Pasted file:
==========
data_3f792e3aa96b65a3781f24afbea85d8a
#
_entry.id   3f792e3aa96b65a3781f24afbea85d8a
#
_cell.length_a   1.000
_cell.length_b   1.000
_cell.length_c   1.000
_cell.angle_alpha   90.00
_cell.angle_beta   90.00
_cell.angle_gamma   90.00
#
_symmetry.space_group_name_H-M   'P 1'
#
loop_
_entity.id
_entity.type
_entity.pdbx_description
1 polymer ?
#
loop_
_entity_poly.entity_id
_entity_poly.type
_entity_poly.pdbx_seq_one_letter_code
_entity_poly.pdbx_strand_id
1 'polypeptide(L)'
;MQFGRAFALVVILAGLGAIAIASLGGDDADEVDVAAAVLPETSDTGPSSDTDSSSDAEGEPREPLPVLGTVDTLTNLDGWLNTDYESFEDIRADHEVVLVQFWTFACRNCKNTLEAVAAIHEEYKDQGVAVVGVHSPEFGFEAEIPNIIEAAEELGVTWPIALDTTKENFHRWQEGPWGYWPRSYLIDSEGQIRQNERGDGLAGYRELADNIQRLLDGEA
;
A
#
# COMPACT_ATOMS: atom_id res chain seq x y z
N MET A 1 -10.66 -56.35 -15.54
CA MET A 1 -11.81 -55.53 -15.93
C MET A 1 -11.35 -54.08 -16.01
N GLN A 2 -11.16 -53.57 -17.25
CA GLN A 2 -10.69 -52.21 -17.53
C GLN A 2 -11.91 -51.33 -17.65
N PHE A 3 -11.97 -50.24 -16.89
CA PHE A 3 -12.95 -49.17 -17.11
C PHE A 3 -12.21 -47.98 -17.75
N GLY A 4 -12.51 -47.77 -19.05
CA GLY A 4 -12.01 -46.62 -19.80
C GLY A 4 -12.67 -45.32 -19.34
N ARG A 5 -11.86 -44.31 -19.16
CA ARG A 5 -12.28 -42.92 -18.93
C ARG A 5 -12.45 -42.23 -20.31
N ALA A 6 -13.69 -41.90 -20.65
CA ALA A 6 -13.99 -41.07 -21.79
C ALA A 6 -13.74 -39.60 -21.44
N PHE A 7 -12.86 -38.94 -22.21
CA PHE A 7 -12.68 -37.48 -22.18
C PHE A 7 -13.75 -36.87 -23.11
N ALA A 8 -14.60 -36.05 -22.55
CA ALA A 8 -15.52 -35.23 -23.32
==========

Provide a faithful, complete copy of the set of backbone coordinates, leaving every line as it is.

data_3f792e3aa96b65a3781f24afbea85d8a
#
_entry.id   3f792e3aa96b65a3781f24afbea85d8a
#
_cell.length_a   1.000
_cell.length_b   1.000
_cell.length_c   1.000
_cell.angle_alpha   90.00
_cell.angle_beta   90.00
_cell.angle_gamma   90.00
#
_symmetry.space_group_name_H-M   'P 1'
#
loop_
_entity.id
_entity.type
_entity.pdbx_description
1 polymer ?
#
loop_
_entity_poly.entity_id
_entity_poly.type
_entity_poly.pdbx_seq_one_letter_code
_entity_poly.pdbx_strand_id
1 'polypeptide(L)'
;MQFGRAFALVVILAGLGAIAIASLGGDDADEVDVAAAVLPETSDTGPSSDTDSSSDAEGEPREPLPVLGTVDTLTNLDGWLNTDYESFEDIRADHEVVLVQFWTFACRNCKNTLEAVAAIHEEYKDQGVAVVGVHSPEFGFEAEIPNIIEAAEELGVTWPIALDTTKENFHRWQEGPWGYWPRSYLIDSEGQIRQNERGDGLAGYRELADNIQRLLDGEA
;
A
#
# COMPACT_ATOMS: atom_id res chain seq x y z
N MET A 1 -10.66 -56.35 -15.54
CA MET A 1 -11.81 -55.53 -15.93
C MET A 1 -11.35 -54.08 -16.01
N GLN A 2 -11.16 -53.57 -17.25
CA GLN A 2 -10.69 -52.21 -17.53
C GLN A 2 -11.91 -51.33 -17.65
N PHE A 3 -11.97 -50.24 -16.89
CA PHE A 3 -12.95 -49.17 -17.11
C PHE A 3 -12.21 -47.98 -17.75
N GLY A 4 -12.51 -47.77 -19.05
CA GLY A 4 -12.01 -46.62 -19.80
C GLY A 4 -12.67 -45.32 -19.34
N ARG A 5 -11.86 -44.31 -19.16
CA ARG A 5 -12.28 -42.92 -18.93
C ARG A 5 -12.45 -42.23 -20.31
N ALA A 6 -13.69 -41.90 -20.65
CA ALA A 6 -13.99 -41.07 -21.79
C ALA A 6 -13.74 -39.60 -21.44
N PHE A 7 -12.86 -38.94 -22.21
CA PHE A 7 -12.68 -37.48 -22.18
C PHE A 7 -13.75 -36.87 -23.11
N ALA A 8 -14.60 -36.05 -22.55
CA ALA A 8 -15.52 -35.23 -23.32